• Fred

    This is really the next generation business model. It has been prevalent in software (often called ‘Freemium’) for awhile and is now the airline industry has really adopted it. Provide some basic service, then allow users to pay for premium add-ons. For the airline industry, those add-ons are checked bags, meals, snacks, and beverages. How can the government embrace this model?

  • Mishellie

    Well yeah… I’ve never hit anyone though because I stop for pedestrians. I just don’t necessarily stop at empty stop signs. There’s a difference.

    The likelyhood of a pedestrian hit by a bike dying is tiny. Whereas wih a car? It is much, much,
    Much, MUCH more likely. How many pedestrians have been killed by cars in this city this year ALONE? (hint: it’s like 15×1)

  • cjlane

    Yes, but you went with hyperbole, needlessly (“can’t injure anyone ever” just isn’t true). Thus giving the anti-bike folks something to hang their hat on.

  • cjlane

    Steven:

    Reads a lot better now.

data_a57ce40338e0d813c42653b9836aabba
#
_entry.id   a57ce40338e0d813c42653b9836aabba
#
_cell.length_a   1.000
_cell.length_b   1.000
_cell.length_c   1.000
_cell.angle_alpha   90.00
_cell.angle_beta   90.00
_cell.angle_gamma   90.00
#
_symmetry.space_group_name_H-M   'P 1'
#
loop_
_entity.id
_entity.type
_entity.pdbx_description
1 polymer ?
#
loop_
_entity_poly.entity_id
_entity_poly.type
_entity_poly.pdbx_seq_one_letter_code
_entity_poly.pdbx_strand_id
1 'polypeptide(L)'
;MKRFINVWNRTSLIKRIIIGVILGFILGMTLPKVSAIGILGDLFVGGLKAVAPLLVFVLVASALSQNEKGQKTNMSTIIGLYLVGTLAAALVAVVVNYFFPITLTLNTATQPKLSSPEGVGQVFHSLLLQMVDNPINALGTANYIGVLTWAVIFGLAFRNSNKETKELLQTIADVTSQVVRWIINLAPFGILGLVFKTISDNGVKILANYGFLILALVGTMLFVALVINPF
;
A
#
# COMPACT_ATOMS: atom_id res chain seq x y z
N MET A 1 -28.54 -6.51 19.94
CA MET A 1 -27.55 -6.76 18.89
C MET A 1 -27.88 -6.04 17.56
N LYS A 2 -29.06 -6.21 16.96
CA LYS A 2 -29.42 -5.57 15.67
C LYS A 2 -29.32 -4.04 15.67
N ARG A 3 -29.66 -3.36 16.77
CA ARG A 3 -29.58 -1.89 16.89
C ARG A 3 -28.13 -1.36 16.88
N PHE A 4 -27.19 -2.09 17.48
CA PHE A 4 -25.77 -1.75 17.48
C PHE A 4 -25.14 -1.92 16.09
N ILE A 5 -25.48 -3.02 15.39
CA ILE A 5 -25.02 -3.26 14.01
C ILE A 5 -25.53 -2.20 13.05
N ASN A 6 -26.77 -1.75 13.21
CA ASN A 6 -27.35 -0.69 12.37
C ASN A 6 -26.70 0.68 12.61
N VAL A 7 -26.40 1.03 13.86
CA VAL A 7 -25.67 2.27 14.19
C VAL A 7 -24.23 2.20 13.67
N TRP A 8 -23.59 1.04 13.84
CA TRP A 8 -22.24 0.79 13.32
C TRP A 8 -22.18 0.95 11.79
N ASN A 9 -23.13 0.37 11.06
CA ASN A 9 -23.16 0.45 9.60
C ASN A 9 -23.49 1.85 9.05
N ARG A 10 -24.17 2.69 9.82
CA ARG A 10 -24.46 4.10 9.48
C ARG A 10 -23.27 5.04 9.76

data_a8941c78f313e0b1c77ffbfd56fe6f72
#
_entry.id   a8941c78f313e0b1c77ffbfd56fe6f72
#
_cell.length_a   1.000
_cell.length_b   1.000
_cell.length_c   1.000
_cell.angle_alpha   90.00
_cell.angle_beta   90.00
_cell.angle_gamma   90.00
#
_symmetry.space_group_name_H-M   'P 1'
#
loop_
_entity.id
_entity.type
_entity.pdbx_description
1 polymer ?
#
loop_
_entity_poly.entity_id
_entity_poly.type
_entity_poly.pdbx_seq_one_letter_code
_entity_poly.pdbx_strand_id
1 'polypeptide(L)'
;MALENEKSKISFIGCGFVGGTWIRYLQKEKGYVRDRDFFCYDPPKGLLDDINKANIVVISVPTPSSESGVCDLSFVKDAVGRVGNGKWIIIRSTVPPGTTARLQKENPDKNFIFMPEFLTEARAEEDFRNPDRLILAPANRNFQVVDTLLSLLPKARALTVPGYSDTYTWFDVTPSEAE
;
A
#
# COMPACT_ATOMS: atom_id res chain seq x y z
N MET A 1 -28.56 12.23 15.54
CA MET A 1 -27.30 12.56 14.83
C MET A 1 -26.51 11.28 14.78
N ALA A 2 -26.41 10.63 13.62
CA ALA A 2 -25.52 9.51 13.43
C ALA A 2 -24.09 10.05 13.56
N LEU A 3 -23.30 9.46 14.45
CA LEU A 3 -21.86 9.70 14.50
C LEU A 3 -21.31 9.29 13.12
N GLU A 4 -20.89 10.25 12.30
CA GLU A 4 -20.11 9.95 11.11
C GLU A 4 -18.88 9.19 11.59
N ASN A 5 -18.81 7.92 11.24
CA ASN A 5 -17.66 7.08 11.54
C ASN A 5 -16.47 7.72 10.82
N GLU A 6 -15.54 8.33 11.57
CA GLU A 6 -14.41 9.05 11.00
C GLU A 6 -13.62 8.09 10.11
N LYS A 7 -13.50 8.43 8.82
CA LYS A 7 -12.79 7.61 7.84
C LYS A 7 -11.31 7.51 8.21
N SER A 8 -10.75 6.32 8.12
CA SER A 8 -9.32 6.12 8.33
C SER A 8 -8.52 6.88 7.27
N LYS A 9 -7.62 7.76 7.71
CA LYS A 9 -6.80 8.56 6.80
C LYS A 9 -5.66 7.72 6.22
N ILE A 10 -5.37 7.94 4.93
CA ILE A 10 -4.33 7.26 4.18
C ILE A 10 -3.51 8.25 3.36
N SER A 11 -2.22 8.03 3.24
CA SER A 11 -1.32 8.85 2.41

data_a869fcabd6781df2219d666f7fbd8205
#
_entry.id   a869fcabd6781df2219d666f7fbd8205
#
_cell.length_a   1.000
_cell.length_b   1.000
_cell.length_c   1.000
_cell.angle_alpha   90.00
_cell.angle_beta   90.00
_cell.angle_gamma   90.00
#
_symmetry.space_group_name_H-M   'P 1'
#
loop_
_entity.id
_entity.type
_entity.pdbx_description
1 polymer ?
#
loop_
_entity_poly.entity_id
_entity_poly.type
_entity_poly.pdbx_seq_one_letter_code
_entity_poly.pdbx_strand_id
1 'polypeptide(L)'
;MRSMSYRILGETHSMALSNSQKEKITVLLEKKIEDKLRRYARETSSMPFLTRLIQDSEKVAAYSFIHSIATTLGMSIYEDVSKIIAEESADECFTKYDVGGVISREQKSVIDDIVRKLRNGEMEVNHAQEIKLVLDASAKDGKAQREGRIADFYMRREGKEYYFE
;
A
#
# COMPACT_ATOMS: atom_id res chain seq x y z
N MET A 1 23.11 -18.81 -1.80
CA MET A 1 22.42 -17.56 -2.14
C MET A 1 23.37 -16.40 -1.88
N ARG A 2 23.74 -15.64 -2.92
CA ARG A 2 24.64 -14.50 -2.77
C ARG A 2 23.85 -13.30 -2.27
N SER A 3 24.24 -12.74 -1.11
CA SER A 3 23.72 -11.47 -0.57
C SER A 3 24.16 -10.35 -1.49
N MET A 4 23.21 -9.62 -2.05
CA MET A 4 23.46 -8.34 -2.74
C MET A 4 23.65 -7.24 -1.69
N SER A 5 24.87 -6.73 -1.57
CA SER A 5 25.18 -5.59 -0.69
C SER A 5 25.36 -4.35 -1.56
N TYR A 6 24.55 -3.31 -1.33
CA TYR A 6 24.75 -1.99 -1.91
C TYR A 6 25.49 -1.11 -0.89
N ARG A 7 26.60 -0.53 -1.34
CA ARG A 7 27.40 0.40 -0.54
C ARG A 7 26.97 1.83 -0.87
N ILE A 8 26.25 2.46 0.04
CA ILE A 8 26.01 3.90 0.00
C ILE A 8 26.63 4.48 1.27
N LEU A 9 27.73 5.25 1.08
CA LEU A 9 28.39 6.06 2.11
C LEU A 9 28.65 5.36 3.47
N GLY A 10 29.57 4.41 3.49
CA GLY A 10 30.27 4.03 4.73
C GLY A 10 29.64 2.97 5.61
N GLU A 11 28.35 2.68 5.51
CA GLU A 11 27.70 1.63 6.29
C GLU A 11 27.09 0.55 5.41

We all know people who have been involved in minor accidents that aren’t reported for whatever reason. Most of us know someone who’s been brushed/clipped by a mirror or a bumper while biking or walking. There is no doubt that there is under-reporting of incidents, and would be even if the cops actively encouraged full reporting of every incident (mainly bc few want to take the time to fill out a report over something that amounts to a scratch).

    I don’t really get why the data on the accidents that *do* get reported isn’t far more granular–how is it possible that we know (and I know this is in fact a data failure) there were ‘455 crashes CDOT reports outside Lane Tech — 101 involving children’, but we don’t know how many included injuries, how many included serious injuries, who was injured, where the injured were when injured? It’s appalling.